WEB DESK: Prime Minister Nawaz Sharif launched his Education Reforms Programme for Islamabad on Friday, vowing not to rest until every child of the country goes to school. Under the first phase of the programme, to be headed by his daughter Maryam Nawaz, 422 schools in the capital territory are to get an overhaul.
Equally, if not more important, is the assurance that “all new appointments of teachers would strictly be made on merit alone, and no undue recommendations or influence would be entertained.” However, the PM’s assertion that the government accords high priority to education and was doing all within its means to raise literacy levels can be taken only with a pinch of salt.
Pakistan has already missed, by a wide margin, the target of achieving hundred percent literacy by 2015 as a part of its commitments under the UN Millennium Development Goals. Yet the Prime Minister waited half way through his term to launch the present programme. But better late than never.
The programme, of course, is restricted to Islamabad because after the 18th Amendment education is a provincial subject. Sadly, it remains a low priority issue for provincial governments, perhaps, with the exception of KPK. While ghost schools are a common phenomenon, a large majority of the existing ones, especially in rural areas, lack basic requisites from proper buildings and boundary walls to drinking water, toilets, and electricity, serving as a disincentive for pupils to attend classes and for teachers to do their duty.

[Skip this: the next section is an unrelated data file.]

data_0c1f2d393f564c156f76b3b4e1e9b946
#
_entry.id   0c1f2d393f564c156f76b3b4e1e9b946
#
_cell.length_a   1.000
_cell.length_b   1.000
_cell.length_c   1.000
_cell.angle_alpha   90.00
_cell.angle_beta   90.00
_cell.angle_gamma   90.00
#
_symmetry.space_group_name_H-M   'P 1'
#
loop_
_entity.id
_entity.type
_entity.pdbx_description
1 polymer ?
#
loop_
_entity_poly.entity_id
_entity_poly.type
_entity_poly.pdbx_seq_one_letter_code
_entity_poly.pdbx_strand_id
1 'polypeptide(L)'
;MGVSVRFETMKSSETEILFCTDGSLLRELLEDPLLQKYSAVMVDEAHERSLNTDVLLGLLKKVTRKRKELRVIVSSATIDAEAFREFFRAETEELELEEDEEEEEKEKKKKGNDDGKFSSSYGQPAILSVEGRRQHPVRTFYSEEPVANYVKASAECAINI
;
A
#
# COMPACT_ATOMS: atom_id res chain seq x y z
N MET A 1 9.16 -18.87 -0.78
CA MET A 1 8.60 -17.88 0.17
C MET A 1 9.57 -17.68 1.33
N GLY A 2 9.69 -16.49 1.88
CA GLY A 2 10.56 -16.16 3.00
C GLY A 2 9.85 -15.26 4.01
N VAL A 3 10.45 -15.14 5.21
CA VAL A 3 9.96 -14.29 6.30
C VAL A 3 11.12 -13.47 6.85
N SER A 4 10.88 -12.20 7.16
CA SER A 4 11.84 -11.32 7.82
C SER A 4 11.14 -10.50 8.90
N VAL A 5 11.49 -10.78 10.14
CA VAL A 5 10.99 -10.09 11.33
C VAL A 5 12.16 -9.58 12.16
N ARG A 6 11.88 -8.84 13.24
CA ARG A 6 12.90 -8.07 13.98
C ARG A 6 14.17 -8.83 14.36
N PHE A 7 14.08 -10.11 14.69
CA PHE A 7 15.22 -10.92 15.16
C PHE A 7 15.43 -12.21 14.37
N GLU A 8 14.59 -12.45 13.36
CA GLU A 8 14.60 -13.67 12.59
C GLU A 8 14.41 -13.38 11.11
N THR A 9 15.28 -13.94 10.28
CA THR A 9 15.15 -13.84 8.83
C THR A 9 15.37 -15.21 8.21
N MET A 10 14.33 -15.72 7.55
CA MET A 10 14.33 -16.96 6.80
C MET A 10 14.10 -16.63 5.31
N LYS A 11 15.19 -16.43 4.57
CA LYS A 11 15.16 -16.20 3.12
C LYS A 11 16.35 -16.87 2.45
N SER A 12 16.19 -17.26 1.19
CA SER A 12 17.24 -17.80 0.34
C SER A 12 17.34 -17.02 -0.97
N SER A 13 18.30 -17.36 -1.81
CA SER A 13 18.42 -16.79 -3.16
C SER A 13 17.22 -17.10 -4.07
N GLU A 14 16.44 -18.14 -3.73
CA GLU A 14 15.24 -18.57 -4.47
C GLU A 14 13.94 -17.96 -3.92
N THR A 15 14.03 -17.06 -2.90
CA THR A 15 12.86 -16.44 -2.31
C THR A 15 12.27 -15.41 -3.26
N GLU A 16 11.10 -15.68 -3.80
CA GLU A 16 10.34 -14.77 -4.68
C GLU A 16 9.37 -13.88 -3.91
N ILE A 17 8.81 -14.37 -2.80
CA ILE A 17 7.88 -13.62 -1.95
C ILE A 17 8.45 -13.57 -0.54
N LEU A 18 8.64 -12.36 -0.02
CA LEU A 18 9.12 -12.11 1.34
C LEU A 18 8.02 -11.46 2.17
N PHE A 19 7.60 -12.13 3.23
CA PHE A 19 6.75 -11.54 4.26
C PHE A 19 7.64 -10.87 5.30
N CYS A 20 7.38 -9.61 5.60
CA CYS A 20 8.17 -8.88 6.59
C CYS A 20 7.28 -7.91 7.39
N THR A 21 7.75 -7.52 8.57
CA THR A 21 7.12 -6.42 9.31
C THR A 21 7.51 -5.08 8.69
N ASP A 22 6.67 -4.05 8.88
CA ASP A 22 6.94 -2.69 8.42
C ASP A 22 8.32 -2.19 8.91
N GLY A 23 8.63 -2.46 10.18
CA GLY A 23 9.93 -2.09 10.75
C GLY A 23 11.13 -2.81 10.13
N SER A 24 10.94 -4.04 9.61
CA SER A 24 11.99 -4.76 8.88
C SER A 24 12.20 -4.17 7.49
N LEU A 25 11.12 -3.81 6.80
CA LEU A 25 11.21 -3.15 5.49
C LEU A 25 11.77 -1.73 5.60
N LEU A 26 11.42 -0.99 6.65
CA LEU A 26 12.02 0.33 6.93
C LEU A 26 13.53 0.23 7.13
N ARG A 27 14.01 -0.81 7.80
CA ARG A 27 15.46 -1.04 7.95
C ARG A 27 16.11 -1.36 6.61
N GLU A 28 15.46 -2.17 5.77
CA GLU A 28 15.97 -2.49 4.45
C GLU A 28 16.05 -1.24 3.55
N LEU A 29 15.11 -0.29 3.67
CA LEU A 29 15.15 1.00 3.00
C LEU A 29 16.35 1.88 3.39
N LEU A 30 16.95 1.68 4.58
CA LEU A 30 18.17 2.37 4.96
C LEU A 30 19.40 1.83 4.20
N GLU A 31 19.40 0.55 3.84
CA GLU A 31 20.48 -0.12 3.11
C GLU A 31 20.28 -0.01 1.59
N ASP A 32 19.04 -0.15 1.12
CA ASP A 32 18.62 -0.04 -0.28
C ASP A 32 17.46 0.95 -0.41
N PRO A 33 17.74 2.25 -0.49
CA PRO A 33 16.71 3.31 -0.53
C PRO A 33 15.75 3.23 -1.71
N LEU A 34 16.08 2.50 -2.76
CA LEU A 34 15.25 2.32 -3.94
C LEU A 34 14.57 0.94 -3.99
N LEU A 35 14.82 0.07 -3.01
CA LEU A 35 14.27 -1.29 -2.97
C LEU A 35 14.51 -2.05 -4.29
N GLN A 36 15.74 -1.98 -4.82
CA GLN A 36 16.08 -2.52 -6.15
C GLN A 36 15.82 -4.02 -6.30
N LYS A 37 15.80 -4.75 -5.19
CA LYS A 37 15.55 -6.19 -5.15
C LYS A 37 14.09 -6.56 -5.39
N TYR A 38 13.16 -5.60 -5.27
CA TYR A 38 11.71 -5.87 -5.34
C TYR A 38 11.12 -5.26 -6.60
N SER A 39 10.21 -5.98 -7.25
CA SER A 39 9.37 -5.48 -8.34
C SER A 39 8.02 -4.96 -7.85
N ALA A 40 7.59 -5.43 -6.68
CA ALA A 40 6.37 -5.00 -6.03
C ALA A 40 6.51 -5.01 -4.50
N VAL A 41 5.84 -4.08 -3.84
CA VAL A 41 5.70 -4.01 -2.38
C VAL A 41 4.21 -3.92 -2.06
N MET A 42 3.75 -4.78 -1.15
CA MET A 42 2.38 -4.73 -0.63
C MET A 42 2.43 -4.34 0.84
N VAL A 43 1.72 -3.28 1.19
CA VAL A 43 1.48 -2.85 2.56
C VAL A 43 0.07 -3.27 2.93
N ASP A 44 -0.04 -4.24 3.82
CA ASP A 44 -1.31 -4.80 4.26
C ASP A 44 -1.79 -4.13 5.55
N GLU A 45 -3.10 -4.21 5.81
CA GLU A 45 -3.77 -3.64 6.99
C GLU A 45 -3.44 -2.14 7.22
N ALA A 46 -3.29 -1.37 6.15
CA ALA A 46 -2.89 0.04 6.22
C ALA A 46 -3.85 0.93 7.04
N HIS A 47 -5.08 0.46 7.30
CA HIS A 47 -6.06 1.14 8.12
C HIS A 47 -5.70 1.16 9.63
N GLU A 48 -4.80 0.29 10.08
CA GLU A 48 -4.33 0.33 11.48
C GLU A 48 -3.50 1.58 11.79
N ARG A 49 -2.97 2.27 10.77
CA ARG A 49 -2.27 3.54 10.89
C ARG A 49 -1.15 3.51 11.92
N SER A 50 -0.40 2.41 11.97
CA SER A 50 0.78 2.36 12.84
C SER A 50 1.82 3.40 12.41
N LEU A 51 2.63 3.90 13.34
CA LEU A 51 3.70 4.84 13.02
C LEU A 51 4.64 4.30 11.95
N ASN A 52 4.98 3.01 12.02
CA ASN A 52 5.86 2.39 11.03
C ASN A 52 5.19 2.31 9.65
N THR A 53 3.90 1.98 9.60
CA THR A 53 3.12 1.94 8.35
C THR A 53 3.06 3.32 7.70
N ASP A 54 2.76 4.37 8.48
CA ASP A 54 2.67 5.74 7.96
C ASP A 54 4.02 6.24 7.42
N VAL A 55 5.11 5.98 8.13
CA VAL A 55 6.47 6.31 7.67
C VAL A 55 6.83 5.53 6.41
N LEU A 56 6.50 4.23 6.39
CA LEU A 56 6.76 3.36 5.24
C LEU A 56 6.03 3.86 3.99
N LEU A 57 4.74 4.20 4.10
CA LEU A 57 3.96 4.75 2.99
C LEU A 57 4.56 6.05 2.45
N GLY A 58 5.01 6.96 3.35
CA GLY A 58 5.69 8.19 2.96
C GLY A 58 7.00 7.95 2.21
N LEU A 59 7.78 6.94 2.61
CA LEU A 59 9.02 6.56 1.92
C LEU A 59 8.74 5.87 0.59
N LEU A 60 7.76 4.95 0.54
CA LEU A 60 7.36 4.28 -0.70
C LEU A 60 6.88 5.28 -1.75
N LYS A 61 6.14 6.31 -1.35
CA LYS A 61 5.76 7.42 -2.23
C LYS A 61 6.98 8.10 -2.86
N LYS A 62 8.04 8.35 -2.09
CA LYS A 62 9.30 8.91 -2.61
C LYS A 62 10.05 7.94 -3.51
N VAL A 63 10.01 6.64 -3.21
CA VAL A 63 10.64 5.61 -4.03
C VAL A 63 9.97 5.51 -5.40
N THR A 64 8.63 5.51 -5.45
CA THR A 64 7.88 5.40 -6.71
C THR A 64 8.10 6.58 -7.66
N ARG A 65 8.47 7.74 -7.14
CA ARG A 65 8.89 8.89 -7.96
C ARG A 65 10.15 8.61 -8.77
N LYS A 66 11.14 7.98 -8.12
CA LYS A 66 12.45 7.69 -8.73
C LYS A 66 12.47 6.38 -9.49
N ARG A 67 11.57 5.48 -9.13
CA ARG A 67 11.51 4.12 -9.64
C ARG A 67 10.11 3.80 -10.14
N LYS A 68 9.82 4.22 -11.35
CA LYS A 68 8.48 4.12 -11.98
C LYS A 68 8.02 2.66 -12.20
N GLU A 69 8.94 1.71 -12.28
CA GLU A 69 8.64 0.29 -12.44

Now that the Prime Minister has taken the lead in initiating a reforms programme that, according to him, is to serve as a role model, it is hoped the provinces will follow his lead to make badly-needed improvements in the sector.
It won’t be enough to upgrade physical infrastructure alone, equally important is to ensure, like the programme for Islamabad promises to do, that duly qualified teachers are hired on merit basis and given proper training. Nothing is as critical as teachers of necessary competence to impart instruction in a chosen field. Student performance is the best measure to judge the success of intended outcomes.
It needs to be recalled that a while ago matric results in a Punjab education board were found to be particularly disappointing for science and mathematics, the building blocks of progress and development. The reason, it was discovered, was that the education department had been hiring general teachers, completely ignoring subject specialists. While Punjab government vowed to make necessary changes in its recruitment policy, it is not known if any lessons have been learnt by education authorities in other provinces.
Then there is the all-important need to promote rationale thinking and the spirit of free inquiry through what is taught. In his speech, Nawaz Sharif did talk of giving high priority, apart from teacher training, to modernising curriculum to meet the demands of the day.
So far some half-hearted attempts made by the Punjab government in that direction have failed due to religious parties’ resistance. Hopefully, in this particular regard also the federal government will show the way through its new Education Reforms Programme for Islamabad.